PESHAWAR: Driver Akram Hussain’s wagon has undergone several transformations even if one wouldn’t know by looking at its shell. The exterior is still of a Ford van, even if nothing within remotely original. From a patrol driven vehicle, it became one with a diesel engine along the way. Now, it is run by CNG.
“Other than the shell, the wagons you see on the roads are fitted with used parts from brands,” said Hussain, whose public transport wagon shuttles between Haji Camp in the city’s east end to Karkhano Market in the west.
Refitting vans with auto parts from other brands is a choice dictated both by necessity and convenience. Of the hundreds of vans plying between the city and Karkhano, almost all are the Ford Transit, 1980 model. The body parts for that model are no more available, but more importantly used parts of other brands are.
Scraping and refitting old models with old body parts is a big business in Peshawar — an undocumented economy that employs scores of auto-hands moving vehicles and body parts within the city, the rest of the country and between Pakistan and Afghanistan. While that make eminent economic sense, the business is also an environmental disaster by way of keeping on roads obsolete vehicles with old body parts, decades past their sell-by date.
Obsolete vehicles are reborn as fixtures of equally dead brands
According to officials of transport department, there is not a single scrapping and crushing unit in Pakistan to retire old vehicles, only workshops engaged in reusing them as spares. In the city, vehicular emissions are a leading cause of air pollution, spiking air quality index (AQI) well past the WHO safety standards and endangering health and wellbeing of the people.
Although no official data is available on such emissions, carbon-spewing obsolete vehicles have become a major cause of concern for environmentalists and citizens alike.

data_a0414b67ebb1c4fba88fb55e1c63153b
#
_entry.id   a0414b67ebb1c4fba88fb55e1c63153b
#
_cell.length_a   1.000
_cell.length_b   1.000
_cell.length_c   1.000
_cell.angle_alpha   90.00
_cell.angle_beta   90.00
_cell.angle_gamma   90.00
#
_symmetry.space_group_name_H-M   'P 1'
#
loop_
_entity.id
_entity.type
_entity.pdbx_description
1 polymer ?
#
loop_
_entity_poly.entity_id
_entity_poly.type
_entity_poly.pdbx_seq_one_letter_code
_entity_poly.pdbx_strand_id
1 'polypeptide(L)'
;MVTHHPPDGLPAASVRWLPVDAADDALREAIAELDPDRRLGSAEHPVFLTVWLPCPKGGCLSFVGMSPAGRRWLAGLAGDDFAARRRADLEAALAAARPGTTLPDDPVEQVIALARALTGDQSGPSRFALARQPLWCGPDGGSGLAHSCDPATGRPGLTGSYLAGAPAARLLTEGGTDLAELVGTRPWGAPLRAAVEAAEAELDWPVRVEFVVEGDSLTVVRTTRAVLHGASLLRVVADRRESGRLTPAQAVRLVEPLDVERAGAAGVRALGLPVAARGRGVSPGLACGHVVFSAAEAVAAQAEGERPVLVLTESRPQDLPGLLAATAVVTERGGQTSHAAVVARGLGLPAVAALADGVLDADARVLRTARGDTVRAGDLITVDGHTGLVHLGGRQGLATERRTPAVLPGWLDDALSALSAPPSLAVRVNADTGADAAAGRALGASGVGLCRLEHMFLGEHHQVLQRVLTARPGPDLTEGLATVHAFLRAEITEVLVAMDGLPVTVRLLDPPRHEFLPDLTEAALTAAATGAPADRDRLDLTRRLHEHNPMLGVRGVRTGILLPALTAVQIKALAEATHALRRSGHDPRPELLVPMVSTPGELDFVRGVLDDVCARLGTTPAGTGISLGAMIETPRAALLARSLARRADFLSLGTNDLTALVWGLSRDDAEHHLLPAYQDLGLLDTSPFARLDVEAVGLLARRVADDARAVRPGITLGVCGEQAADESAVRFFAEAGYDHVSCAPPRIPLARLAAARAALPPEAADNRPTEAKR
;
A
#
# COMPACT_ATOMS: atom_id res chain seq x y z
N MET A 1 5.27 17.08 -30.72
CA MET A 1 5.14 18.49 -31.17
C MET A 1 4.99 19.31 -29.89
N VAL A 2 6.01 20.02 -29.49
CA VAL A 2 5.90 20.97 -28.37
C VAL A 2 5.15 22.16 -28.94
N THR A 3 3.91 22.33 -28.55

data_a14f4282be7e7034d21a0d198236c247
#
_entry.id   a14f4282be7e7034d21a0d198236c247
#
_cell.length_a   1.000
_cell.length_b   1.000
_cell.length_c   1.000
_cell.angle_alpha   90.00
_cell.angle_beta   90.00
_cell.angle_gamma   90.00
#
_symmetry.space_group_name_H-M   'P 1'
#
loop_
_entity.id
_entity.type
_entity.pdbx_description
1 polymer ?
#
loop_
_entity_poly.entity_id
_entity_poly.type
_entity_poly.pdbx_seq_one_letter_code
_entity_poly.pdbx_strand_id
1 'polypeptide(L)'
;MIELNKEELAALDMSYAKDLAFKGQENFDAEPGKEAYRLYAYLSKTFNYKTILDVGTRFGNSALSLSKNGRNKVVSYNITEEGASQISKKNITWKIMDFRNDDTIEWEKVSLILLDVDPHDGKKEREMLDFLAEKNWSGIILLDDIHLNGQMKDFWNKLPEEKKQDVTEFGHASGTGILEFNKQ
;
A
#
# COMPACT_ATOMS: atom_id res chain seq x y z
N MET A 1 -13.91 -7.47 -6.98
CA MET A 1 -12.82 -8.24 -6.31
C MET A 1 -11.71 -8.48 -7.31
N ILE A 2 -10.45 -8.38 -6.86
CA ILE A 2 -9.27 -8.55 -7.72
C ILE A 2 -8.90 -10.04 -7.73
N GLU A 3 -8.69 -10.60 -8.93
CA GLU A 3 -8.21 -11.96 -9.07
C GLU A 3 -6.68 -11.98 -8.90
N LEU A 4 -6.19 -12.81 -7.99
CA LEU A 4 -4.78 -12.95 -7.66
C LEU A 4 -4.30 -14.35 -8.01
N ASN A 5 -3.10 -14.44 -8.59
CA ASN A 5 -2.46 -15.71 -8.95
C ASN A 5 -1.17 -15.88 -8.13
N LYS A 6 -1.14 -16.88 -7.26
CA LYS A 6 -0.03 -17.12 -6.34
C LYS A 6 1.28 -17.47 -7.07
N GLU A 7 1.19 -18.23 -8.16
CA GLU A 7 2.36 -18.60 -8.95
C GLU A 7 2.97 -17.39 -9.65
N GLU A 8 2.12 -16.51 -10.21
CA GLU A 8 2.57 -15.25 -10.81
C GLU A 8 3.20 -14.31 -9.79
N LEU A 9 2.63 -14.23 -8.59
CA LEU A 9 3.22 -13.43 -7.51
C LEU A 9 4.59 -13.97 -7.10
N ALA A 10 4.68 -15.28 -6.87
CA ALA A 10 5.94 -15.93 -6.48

When it comes to public transport on roads of Peshawar, as ubiquitous as the Ford Transit van is the Bedford Bus. But while the brand that was based in Bedfordshire in England retired in 1991, its buses have yet to here in Peshawar.
Driver Mohammad Iqbal’s bus is one of the many Bedford vehicles that run on two routes -- between the city to Bara and Landi Kotal in the neighbouring Khyber district. Like the Ford van, his Bedford, which he likens to a bus-brother to the sister-van, has undergone many a transformation. And yet, he feels, the old Bedford still has years in it to stay on these roads.
“It could take you all the way to Russia without so much as a squeak or a sputter,” he said. No wonder, the old bus brand has come to earn the moniker “rocket” for speeding, among the commuters in Peshawar.
Officials in Directorate of Transport and Mass Transit Peshawar said that fixing age limit for use of vehicles or scrapping was not possible in a country like Pakistan. There is no mechanism or policy to scrape old vehicles like developed countries where proper technology is used to scrap worn-out vehicles after specific time. Even the government regularly auctions condemned vehicles instead of scrapping.